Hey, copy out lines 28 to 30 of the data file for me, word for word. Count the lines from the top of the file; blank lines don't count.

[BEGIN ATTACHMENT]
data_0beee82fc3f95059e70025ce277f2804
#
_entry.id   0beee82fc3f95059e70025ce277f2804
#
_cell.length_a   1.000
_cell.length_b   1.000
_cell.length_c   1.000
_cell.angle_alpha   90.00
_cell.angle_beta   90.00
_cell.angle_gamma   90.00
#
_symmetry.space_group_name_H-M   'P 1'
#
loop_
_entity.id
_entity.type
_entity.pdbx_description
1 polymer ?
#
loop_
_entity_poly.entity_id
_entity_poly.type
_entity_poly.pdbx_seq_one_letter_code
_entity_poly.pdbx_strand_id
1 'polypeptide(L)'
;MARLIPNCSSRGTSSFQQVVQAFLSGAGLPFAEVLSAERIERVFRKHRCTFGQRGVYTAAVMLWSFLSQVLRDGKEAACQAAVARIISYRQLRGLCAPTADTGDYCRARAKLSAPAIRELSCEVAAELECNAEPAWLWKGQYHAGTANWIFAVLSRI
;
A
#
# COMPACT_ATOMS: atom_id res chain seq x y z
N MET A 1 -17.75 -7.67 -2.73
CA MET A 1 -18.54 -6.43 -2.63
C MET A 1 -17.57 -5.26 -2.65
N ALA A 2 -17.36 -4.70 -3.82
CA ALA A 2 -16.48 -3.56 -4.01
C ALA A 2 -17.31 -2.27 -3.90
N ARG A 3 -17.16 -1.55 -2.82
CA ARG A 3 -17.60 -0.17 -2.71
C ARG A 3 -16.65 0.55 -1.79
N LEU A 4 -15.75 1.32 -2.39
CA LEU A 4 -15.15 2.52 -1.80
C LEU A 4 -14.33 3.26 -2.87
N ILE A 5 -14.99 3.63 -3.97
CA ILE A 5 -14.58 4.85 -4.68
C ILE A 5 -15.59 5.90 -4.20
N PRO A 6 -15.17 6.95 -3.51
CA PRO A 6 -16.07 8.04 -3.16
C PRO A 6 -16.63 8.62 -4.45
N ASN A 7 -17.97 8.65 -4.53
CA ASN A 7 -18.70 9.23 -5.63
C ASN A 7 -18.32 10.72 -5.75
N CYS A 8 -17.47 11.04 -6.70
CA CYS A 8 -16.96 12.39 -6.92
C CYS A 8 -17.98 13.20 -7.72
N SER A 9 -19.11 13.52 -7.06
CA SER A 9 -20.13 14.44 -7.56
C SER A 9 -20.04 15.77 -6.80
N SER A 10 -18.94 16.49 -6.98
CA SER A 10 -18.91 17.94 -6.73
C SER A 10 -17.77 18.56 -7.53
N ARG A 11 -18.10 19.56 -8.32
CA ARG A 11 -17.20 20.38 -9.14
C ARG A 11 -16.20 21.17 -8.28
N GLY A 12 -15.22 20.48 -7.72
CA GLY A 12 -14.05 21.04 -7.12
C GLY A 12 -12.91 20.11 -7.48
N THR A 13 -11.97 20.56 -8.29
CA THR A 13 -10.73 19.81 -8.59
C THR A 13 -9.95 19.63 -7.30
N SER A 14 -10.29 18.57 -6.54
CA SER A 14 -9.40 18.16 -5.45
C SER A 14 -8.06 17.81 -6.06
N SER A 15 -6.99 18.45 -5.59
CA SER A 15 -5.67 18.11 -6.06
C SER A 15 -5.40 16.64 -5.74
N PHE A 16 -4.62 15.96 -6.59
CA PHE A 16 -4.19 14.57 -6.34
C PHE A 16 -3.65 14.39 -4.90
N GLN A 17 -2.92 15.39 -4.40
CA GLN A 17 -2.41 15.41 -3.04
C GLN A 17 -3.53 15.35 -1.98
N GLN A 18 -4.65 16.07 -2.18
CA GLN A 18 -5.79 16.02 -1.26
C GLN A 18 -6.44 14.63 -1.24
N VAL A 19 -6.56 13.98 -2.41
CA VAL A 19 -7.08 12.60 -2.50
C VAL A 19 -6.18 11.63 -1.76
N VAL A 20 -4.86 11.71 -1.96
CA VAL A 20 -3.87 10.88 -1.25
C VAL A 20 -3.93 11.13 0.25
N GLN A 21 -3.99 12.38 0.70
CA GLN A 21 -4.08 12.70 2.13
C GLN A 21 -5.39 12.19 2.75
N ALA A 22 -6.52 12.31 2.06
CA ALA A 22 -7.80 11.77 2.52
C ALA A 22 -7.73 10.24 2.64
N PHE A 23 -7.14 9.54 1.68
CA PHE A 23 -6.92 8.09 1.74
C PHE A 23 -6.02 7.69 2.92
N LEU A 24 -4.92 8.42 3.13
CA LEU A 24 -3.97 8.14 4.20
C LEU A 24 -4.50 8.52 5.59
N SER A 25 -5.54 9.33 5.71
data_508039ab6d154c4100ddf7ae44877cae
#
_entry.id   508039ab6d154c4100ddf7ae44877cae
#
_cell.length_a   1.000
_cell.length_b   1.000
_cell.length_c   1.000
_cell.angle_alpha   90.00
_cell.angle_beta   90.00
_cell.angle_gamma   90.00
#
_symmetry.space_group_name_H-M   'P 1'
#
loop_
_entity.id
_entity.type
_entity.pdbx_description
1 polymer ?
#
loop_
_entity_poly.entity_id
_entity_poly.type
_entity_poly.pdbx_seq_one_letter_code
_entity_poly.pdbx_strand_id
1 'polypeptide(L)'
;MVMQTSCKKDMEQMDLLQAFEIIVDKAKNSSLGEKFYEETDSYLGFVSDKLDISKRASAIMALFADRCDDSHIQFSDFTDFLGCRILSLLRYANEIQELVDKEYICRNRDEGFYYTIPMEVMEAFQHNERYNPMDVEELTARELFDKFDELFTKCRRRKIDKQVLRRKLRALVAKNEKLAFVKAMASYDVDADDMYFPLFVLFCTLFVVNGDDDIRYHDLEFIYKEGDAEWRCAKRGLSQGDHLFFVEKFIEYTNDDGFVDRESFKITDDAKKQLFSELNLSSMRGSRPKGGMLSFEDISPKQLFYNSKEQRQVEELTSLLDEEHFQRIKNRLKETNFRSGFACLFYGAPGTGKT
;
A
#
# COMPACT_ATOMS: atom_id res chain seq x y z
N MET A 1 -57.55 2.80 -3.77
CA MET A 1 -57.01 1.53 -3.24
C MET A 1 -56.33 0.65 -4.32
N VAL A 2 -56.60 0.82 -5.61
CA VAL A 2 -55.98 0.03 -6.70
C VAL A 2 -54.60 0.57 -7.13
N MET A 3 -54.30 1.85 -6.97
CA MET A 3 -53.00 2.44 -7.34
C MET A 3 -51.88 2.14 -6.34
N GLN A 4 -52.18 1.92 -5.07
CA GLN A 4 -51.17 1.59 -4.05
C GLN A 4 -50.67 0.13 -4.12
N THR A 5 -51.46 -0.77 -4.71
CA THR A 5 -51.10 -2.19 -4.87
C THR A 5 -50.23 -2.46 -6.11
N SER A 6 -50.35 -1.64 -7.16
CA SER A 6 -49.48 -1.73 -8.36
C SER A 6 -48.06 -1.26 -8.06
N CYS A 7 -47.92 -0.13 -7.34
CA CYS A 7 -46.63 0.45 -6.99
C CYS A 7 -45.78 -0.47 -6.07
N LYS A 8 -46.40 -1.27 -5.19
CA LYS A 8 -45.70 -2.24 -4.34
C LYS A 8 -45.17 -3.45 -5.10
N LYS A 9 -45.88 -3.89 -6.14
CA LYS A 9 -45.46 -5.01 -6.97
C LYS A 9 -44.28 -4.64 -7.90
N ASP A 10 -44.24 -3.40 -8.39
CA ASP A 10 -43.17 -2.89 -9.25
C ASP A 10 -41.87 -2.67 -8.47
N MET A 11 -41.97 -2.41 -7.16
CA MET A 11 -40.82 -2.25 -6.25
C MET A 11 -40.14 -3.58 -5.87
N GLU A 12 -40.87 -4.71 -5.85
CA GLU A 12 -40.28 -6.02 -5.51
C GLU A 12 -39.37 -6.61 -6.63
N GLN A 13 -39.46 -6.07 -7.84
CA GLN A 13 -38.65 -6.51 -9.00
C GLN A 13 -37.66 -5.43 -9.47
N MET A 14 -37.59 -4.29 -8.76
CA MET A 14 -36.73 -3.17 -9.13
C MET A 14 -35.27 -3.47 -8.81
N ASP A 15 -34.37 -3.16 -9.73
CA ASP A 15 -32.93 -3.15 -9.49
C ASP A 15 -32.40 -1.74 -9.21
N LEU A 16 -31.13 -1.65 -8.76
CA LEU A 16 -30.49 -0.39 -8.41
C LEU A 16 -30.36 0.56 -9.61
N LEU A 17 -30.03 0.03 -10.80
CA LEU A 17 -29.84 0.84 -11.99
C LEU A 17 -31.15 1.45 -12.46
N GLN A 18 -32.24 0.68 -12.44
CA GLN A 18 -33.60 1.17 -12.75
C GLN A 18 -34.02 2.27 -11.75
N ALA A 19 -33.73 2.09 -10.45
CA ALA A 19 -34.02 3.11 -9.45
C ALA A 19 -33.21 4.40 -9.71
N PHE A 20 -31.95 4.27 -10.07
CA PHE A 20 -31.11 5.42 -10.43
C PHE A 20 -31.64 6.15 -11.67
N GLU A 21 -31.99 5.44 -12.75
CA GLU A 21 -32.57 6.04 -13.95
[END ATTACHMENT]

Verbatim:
A
#
# COMPACT_ATOMS: atom_id res chain seq x y z